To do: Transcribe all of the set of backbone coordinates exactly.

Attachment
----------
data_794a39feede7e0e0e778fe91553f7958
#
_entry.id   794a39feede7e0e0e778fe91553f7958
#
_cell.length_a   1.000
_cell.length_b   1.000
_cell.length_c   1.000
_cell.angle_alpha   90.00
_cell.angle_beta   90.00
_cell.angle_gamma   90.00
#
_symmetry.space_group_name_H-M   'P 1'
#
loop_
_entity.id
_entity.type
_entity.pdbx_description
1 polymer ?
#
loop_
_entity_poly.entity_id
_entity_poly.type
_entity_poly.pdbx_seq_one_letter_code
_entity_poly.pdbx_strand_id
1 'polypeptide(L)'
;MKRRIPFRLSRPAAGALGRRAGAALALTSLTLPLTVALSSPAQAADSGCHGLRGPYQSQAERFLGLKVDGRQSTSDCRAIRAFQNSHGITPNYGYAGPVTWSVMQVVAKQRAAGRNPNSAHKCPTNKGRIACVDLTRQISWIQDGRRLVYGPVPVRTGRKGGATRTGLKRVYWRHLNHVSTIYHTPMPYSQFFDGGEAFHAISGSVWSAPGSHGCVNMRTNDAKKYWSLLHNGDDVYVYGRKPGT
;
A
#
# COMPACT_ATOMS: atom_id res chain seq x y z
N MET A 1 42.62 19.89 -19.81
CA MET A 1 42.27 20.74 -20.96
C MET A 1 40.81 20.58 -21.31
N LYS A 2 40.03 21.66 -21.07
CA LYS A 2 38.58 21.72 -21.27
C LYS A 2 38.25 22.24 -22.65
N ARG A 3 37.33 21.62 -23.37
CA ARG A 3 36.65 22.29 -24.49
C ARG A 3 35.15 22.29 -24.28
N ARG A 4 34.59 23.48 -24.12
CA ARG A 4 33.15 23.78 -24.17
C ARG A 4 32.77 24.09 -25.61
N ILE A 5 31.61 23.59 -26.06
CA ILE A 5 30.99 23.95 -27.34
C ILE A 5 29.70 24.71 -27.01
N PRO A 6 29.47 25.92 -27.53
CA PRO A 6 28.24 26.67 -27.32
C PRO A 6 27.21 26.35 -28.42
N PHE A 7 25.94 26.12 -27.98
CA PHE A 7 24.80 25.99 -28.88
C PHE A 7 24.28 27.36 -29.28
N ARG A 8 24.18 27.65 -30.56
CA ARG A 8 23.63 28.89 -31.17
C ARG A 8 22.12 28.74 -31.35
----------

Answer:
data_794a39feede7e0e0e778fe91553f7958
#
_entry.id   794a39feede7e0e0e778fe91553f7958
#
_cell.length_a   1.000
_cell.length_b   1.000
_cell.length_c   1.000
_cell.angle_alpha   90.00
_cell.angle_beta   90.00
_cell.angle_gamma   90.00
#
_symmetry.space_group_name_H-M   'P 1'
#
loop_
_entity.id
_entity.type
_entity.pdbx_description
1 polymer ?
#
loop_
_entity_poly.entity_id
_entity_poly.type
_entity_poly.pdbx_seq_one_letter_code
_entity_poly.pdbx_strand_id
1 'polypeptide(L)'
;MKRRIPFRLSRPAAGALGRRAGAALALTSLTLPLTVALSSPAQAADSGCHGLRGPYQSQAERFLGLKVDGRQSTSDCRAIRAFQNSHGITPNYGYAGPVTWSVMQVVAKQRAAGRNPNSAHKCPTNKGRIACVDLTRQISWIQDGRRLVYGPVPVRTGRKGGATRTGLKRVYWRHLNHVSTIYHTPMPYSQFFDGGEAFHAISGSVWSAPGSHGCVNMRTNDAKKYWSLLHNGDDVYVYGRKPGT
;
A
#
# COMPACT_ATOMS: atom_id res chain seq x y z
N MET A 1 42.62 19.89 -19.81
CA MET A 1 42.27 20.74 -20.96
C MET A 1 40.81 20.58 -21.31
N LYS A 2 40.03 21.66 -21.07
CA LYS A 2 38.58 21.72 -21.27
C LYS A 2 38.25 22.24 -22.65
N ARG A 3 37.33 21.62 -23.37
CA ARG A 3 36.65 22.29 -24.49
C ARG A 3 35.15 22.29 -24.28
N ARG A 4 34.59 23.48 -24.12
CA ARG A 4 33.15 23.78 -24.17
C ARG A 4 32.77 24.09 -25.61
N ILE A 5 31.61 23.59 -26.06
CA ILE A 5 30.99 23.95 -27.34
C ILE A 5 29.70 24.71 -27.01
N PRO A 6 29.47 25.92 -27.53
CA PRO A 6 28.24 26.67 -27.32
C PRO A 6 27.21 26.35 -28.42
N PHE A 7 25.94 26.12 -27.98
CA PHE A 7 24.80 25.99 -28.88
C PHE A 7 24.28 27.36 -29.28
N ARG A 8 24.18 27.65 -30.56
CA ARG A 8 23.63 28.89 -31.17
C ARG A 8 22.12 28.74 -31.35